An alarming number of North American bald and golden eagles are suffering from lead poisoning as the result of scavenging on animals shot with lead bullets. The research is a call to action for conservationists—and also hunters—to mitigate this disturbing trend.
New research in Science shows that lead, a toxic metal, is surprisingly prevalent in eagles across North America. The degree of lead poisoning among these protected birds was found to vary depending on location, season, and age, and it’s having a measurable effect on their ability to reproduce. As this lead primarily comes from ammunition, the new research highlights it as a previously underappreciated environmental toxin.
“It was surprising to me that nearly 50% of the eagles in our study showed evidence of repeated exposure to lead over the course of their lives,” Vincent Slabe, author of the study and a research scientist at West Virginia University, explained to me in an email. “Previously, I knew that eagles encountered lead, but now that we understand how prevalent the issue is, we can start thinking about solutions to the problem.”
While these eagles are not currently listed as endangered, many protective laws still exist at the federal level. Other toxins, such as rat poison, continue to make life difficult for these majestic birds.
That predatory birds are susceptible to lead poisoning was already known, but precise data has been lacking. The new study is the first to demonstrate the extent of the problem at the continental scale, as opposed to studies done regionally or locally.
The birds primarily consume the lead by ingesting ammunition fragments embedded in dead animals. When a lead bullet pierces an animal, “it is designed to spread out, or break apart into a lot of pieces,” said Slabe. “Those pieces can be small, but when ingested, can kill an eagle that accidentally consumes even one of them.” Other sources of lead include lead paint, fishing tackle, and runoff from mining activities, he added.
Lead can wreak havoc on virtually every system in an eagle’s body. Slabe said poisoned birds are less likely to survive and reproduce, as they become less able to source and digest prey. Lead poisoning makes eagles sluggish and can paralyze their digestive system, prevent them from eating, trigger vomiting, and induce brain damage. It can result in blindness, seizures, weakness, and death, and even at low doses it can “impair the functioning of the brain, organs, and immune and reproductive systems,” he explained.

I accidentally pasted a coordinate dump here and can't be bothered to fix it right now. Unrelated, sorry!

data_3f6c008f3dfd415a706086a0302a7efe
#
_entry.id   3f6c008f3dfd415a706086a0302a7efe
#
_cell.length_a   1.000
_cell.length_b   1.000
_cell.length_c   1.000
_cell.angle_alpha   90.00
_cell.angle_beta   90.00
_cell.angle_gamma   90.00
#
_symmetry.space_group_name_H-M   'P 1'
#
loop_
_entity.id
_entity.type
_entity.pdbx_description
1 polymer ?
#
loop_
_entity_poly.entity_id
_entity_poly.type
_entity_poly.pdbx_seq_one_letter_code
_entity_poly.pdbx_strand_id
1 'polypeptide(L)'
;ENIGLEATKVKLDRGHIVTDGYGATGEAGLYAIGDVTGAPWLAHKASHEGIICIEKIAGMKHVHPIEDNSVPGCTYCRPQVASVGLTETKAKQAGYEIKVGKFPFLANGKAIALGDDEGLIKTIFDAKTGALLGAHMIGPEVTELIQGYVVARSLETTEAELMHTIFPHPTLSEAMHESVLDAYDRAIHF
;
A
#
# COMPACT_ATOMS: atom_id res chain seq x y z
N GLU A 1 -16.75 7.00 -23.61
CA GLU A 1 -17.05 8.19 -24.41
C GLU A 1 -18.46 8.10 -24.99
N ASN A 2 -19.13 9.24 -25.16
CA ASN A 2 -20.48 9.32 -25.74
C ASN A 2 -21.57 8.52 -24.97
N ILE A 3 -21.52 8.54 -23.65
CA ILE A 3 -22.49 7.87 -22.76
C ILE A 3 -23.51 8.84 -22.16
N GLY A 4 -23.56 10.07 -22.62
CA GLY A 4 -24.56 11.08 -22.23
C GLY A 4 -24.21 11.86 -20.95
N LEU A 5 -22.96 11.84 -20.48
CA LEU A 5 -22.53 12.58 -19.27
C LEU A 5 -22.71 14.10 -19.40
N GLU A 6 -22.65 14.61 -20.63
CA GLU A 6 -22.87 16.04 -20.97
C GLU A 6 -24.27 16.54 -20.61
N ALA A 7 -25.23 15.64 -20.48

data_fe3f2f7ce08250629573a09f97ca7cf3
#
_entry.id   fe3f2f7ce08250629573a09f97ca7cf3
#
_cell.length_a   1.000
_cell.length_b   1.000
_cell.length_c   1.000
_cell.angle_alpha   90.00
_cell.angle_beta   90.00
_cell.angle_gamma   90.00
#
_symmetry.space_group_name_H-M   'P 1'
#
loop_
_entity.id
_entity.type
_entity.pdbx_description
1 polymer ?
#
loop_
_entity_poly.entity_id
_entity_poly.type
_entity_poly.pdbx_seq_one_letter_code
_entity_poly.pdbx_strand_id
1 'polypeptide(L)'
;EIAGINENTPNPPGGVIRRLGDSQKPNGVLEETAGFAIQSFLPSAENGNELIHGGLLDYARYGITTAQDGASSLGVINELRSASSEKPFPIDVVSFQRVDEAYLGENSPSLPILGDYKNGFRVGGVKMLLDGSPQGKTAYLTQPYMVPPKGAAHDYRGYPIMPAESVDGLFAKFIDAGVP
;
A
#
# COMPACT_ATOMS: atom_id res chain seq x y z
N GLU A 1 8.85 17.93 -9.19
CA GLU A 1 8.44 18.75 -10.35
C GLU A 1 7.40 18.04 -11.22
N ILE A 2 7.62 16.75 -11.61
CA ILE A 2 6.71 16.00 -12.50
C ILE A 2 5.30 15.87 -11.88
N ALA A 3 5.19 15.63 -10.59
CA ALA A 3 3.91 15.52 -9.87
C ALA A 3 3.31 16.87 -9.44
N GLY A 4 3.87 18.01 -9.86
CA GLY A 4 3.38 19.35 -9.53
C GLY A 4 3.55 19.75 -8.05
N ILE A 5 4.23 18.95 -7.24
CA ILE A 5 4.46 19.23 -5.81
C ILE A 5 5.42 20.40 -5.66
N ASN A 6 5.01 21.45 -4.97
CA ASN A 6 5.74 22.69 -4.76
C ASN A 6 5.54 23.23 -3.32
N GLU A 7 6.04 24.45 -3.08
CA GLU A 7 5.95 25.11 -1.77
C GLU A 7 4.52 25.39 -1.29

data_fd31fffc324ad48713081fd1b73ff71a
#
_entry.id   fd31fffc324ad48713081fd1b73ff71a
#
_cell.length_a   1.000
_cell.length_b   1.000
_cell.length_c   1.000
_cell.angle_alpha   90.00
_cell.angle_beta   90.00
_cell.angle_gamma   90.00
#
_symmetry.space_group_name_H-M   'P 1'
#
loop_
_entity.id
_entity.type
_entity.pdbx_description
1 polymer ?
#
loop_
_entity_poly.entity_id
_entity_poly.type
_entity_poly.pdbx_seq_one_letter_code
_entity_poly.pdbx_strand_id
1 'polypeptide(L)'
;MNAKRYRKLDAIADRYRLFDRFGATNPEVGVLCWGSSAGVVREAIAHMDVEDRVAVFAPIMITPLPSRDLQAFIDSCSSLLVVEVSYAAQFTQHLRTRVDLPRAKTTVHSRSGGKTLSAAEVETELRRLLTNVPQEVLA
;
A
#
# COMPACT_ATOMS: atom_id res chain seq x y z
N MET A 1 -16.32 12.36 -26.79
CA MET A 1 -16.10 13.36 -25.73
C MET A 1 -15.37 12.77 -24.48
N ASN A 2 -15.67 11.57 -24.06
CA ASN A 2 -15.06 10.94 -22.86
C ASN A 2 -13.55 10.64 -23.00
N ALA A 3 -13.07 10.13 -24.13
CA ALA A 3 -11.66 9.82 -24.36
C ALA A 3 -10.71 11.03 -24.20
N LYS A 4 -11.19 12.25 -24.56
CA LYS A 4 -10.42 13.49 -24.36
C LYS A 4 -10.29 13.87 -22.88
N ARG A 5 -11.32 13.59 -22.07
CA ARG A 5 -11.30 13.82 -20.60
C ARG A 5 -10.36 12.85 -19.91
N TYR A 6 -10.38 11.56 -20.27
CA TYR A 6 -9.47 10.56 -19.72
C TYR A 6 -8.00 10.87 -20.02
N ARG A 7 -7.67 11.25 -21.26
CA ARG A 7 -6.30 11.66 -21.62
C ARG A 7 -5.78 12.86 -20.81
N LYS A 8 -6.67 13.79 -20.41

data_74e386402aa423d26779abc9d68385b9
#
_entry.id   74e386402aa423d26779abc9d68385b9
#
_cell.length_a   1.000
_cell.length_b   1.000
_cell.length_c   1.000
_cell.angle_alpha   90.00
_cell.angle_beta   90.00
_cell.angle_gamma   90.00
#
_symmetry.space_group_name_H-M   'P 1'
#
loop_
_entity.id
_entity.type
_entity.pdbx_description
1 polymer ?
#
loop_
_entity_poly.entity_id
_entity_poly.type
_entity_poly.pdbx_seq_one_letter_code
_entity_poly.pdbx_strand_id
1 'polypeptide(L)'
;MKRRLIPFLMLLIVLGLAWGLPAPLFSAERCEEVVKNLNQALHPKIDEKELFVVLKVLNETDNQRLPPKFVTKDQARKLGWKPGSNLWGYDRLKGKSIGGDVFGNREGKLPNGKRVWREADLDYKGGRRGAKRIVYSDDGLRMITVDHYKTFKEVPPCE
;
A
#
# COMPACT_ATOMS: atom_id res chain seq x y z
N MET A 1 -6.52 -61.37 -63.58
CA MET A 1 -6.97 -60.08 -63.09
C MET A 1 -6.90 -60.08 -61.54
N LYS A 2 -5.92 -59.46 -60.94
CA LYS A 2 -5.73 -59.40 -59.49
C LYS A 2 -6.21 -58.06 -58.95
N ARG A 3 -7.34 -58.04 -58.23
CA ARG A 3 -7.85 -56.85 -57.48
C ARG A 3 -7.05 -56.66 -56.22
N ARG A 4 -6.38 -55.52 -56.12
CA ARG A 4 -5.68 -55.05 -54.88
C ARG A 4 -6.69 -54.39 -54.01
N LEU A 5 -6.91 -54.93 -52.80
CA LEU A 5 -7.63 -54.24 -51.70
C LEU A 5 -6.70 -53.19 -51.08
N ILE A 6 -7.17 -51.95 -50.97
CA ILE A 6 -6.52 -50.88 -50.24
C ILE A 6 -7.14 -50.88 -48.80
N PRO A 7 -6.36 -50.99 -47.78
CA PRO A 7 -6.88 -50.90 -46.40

Slabe and his colleagues analyzed both bald and golden eagles across 38 U.S. states, including Alaska, gathering data from 2010 to 2018, in what is an impressively thorough study. The researchers looked for lead by testing the blood of live eagles and by analyzing bones, livers, and feathers of dead eagles. They did not track lead exposure over time, but lead poisoning was more prevalent in older birds, which is likely due to the steady accumulation of lead over time.
Of the 1,210 birds analyzed, 47% of bald eagles and 46% of golden eagles exhibited concentrations consistent with chronic lead poisoning, the result of repeated exposure. Short-term exposures were more frequent during the winter, which tracks, as dead animals are an important food source for eagles during these challenging months.
This environmental toxin appears to be reducing the rate of population growth for both species of eagles. According to the study, the growth rate of bald eagles is declining 3.8% each year, while the growth rate for golden eagles is dropping 0.8% annually.
Eagles living in the central, interior portions of North America—specifically a region known as the central flyway zone—exhibited higher levels of lead than their counterparts living near the Atlantic and Pacific. A possible explanation is that eagles have “unexplained differential scavenging rates” in the various zones, as the scientists write. In an email, Todd Katzner, a wildlife conservation ecologist with the U.S. Geological Survey and a co-author of the paper, said “eagles in the central flyway were more likely to be lead poisoned than other eagles,” but the new data “provide no insight into why that is the case.” The team will now seek “to try to understand these patterns,” he added.
The scientists also documented the rate of acute lead poisoning, that is, high exposures to lead across short timescales, among North American eagles. Nearly 30% of bald eagles and 9% of golden eagles exhibited this severe type of lead poisoning. Adults appeared to be most affected, it tended to happen during the autumn and winter months, and it was most prominent in the central flyway zone.
Slabe is currently organizing non-lead ammunition programs to mitigate the problem of lead poisoning among North American eagles. In fact, the extent of the problem compelled him to take his “career in a new direction” upon completing his PhD. Slabe and his colleagues are currently running these programs in southeast Wyoming and southwest Montana.
“There is really good scientific evidence that, when presented with information on this problem, hunters lead the way in switching to non-lead ammunition,” Slabe told me. “Hunters are the solution to the problem of lead poisoning of eagles and other scavengers,” and the “hunting community is extremely valuable to conservation.”
To which he added: “As a hunter myself, this problem and the solution resonate with me on multiple levels.”